At its heart, English is pretty lazy. Words that mean easy are frequently conflated with those that mean good. We say good when we mean done, and things that are easy are “a joy” or “child’s play.”

The root of easy is the French word aisie, or ease, which betrays our ancestral roots as stressed-out monkeys barely one step ahead of famine and desperate to avoid becoming lion chow.

My favorite is the word cinch. Meaning easy and sure, it usually describes a task that is easy to do well – like walking or sleeping or buying a donut at the coffee shop when you already have your credit card in your hand.

Cinch has been with us since the mid-19th century and means an easy way to pull fabric together at the waist. The word comes from the Spanish word cincha, meaning girth, though those who sew will balk at the suggestion that it is easy and sure. My favorite application is the act of cinching together the top of a Shanghai soup dumpling to trap all the deliciousness.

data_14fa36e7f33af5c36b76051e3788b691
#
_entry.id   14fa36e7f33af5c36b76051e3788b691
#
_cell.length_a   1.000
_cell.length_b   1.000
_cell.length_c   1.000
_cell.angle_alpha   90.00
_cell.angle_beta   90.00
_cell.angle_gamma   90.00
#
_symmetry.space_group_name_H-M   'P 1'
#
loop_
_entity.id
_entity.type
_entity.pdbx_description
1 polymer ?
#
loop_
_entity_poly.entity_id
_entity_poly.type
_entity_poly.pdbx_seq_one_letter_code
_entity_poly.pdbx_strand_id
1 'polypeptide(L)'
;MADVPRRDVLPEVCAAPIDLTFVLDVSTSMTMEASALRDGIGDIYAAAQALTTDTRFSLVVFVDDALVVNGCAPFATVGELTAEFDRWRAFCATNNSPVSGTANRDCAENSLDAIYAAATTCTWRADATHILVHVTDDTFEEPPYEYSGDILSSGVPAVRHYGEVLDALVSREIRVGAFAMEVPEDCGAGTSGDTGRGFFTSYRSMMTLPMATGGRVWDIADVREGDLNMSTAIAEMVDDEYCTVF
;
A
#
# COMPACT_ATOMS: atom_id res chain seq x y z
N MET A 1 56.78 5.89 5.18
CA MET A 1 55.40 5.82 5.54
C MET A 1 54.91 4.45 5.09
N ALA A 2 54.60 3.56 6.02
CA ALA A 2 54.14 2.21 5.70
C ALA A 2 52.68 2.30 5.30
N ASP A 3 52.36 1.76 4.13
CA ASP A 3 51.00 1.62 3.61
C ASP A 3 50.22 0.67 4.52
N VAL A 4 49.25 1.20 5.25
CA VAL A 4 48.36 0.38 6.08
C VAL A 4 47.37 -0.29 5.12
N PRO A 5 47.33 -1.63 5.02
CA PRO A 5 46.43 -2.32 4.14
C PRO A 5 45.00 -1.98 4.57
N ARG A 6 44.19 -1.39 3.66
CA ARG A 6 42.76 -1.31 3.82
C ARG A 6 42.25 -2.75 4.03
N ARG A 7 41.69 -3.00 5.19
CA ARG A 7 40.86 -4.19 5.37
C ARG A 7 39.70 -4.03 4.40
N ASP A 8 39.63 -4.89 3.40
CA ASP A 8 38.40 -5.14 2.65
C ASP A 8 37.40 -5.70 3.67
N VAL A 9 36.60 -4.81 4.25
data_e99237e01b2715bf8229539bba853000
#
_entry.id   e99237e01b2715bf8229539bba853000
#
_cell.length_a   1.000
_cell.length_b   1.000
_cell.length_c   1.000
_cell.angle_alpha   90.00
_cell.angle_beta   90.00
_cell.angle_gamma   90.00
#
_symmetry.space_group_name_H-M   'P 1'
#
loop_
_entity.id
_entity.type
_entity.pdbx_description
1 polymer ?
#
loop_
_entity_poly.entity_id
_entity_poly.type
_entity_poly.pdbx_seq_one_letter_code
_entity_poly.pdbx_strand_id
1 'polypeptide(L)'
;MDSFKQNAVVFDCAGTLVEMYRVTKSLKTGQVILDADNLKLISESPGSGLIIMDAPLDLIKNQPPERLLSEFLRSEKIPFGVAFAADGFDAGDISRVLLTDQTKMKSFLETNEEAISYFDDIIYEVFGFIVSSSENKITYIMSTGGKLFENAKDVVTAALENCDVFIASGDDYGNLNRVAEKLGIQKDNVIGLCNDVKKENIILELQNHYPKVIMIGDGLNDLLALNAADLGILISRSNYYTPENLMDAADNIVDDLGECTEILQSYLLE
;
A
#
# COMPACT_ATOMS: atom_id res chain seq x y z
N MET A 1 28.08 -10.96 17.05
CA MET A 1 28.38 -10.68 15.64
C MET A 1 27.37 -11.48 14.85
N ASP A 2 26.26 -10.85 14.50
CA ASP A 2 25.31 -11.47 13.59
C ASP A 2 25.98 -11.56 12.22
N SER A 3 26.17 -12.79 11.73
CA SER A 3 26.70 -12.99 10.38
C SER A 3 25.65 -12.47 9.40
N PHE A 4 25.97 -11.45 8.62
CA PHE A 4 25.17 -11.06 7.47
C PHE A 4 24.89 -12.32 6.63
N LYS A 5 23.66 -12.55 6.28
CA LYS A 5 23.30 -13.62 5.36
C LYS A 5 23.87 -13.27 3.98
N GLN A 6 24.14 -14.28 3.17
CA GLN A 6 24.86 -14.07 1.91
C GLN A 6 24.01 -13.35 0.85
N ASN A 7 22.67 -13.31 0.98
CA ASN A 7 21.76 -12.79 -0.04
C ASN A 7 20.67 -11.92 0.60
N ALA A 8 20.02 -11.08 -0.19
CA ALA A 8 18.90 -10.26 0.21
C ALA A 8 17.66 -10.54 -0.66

So we know that a cinch is an easy and sure way to make your pants stay up. That’s where the word gets interesting.

To cinch something is also to make sure of it, leaving it in dangerous proximity of its sister word clinch, meaning to hold tight. Then there is clench, which holds both meanings but adds a physical connotation, and clutch, which adds swiftness and movement. No wonder even English-speakers have trouble with the language. Salesmen clench their jaws and clutch your hand to clinch the deal that should have been a cinch.

Easy and sure, indeed.